Kent Johnson

Kent Johnson (above) and Davis Schneiderman


Annual Creative Writing Conference to Highlight 'The Art of the Hoax'

February 20, 2007

BLOOMINGTON, Ill. - Illinois Wesleyan University's creative arts journal, Tributaries, will sponsor the third annual Tongue & Ink creative writing conference Friday, Feb. 23 and Saturday, Feb. 24.  This year's conference theme is "The Art of the Hoax."  The conference is an opportunity for students from any school and writers in the community to share and improve their own work, hear readings by keynote speakers Kent Johnson and Davis Schneiderman, who are known for their association with literary "hoaxes," and participate in a poetry slam with World Poetry Slam champion Buddy Wakefield, who is returning to IWU after an appearance last year.

Keynote readings, the slam and other performances, which will take place in Illinois Wesleyan's Hansen Student Center (300 E. Beecher, Bloomington), are free and open to the public.  Participation in the entire conference, which includes four writing and publishing workshops on Saturday, is free for IWU students and costs $20 for the general public.

The conference will kick off Friday with registration from 3 - 4 p.m. and the first session beginning at 4 p.m. in the Hansen Student Center.  "Slam Poetry and the Poetry Slam: How to Write Poems People Will Like," will be led by Robb Telfer, who received his master's of fine arts from Illinois State University in 2006 and who formerly hosted the Normal poetry slam.  Telfer is currently on a poetry tour, during which he has opened for Ani DiFranco.

At 6 p.m., one of the keynote speakers, Schneiderman, will read his work in the Hansen Student Center.  The reading will be followed at 7: 30 p.m. with an opportunity for conference participants to put their newly-learned slam skills into practice with a poetry slam hosted by Telfer and featuring Wakefield, a two-time individual World Poetry Slam champion.  Wakefield has been featured on NPR, the BBC, HBO's Def Poetry Jam and recently signed to Strange Famous Records.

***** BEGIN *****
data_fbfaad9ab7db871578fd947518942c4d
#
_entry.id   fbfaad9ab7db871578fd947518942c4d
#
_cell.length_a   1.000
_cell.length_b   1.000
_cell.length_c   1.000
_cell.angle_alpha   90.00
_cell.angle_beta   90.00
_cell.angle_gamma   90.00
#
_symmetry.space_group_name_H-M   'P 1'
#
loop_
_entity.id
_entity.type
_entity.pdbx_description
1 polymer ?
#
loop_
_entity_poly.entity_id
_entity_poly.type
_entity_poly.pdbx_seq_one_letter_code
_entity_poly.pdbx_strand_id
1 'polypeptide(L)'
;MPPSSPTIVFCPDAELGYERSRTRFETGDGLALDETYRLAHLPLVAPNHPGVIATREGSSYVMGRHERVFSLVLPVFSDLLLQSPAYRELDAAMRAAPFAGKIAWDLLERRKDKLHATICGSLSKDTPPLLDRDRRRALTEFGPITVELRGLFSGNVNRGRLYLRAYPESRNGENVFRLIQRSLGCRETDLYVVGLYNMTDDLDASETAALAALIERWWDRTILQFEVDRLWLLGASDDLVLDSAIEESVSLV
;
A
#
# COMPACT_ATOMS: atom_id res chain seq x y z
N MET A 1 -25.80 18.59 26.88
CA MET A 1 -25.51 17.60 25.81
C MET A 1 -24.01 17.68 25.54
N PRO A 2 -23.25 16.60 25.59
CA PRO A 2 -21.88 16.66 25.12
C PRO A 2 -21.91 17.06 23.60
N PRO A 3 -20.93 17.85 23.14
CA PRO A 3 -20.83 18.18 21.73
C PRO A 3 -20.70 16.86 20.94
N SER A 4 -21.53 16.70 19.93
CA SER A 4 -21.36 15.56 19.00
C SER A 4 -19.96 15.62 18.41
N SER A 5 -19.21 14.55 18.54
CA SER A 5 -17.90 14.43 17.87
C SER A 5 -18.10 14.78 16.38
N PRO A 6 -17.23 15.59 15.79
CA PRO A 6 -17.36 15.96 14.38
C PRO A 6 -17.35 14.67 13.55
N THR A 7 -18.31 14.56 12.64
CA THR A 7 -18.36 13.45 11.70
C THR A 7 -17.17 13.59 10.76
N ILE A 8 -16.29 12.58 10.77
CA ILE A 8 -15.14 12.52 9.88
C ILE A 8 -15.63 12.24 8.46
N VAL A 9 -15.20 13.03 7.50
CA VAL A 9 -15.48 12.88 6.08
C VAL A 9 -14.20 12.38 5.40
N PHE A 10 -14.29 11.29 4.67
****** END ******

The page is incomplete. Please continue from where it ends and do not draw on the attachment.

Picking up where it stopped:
On Saturday, there will be four workshop sessions in Shaw Hall between 9 a.m. and 3:45 p.m., which will each run for one hour and fifteen minutes.  During every time slot, participants can choose to attend one of two or three workshops.  The workshops range from explorations of writing techniques such as creative non-fiction and surprising poetic turns to how-to sessions on publishing and creative writing outside of academia.  Workshops will be led by IWU and Illinois State University faculty, IWU alumni and other professionals in the field of creative writing and publishing.

Additionally, Schneiderman and the other keynote speaker, Johnson, will each lead a session from 10:30 to 11:45 a.m.  Schneiderman's workshop, "Pla(y)giarism and You: A 'How To' Sampler," begins with the controversial idea that all writing is theft and suggests that the way for writers to begin is to begin "thieving."  Johnson's workshop, "Translation as Experiment," will be an informal presentation of ideas about poetic translation.   An acclaimed translator, he will apply these concepts to pieces submitted by participants in advance.

At 4 p.m., Johnson will give a reading in the Hansen Student Center, which will be followed by a student reading and the release of the conference's publication at 5 p.m.  All conference participants who registered early and submitted examples of creative writing will be published in this journal.

Schneiderman, chair of the American studies program and assistant professor of English at Lake Forest College, is co-editor of Retaking the Universe: William S. Burroughs in the Age of Globalization (2004).  His next collaborative effort, The Exquisite Corpse: Creativity, Collaboration, and the World's Most Popular Parlor Game, is forthcoming.   He is the author of Multifesto: a Henri d'Mescan Reader, which purports to reveal the life of French writer, philosopher and cultural theorist Henri d'Mescan as he develops a career as an experimental fiction writer in the U.S. - with Schneiderman as his editor.  In the course of the novel, the persona of the French author calls the authenticity of the whole text into question.

Johnson, an instructor of English and Spanish at Highland Community College in Freeport, Ill., is most famous for his apparent role in editing the works of Hiroshima survivor Araki Yasusada, including Doubled Flowering: From the Notebooks of Araki Yasusada (1995) and Also, with My Throat, I Shall Swallow Ten Thousand Swords: Araki Yasusada's Letters in English (2005).   Although the existence of Araki Yasusada has been called into question, Johnson maintains his claim that he is the editor of Yasusada's works.

The conference schedule and other information are available at the Tributaries Web site,  For additional information or to register, contact Tributaries co-editor and conference chair Amanda ReCupido at

Contact: Rebecca Welzenbach, (309) 556-3181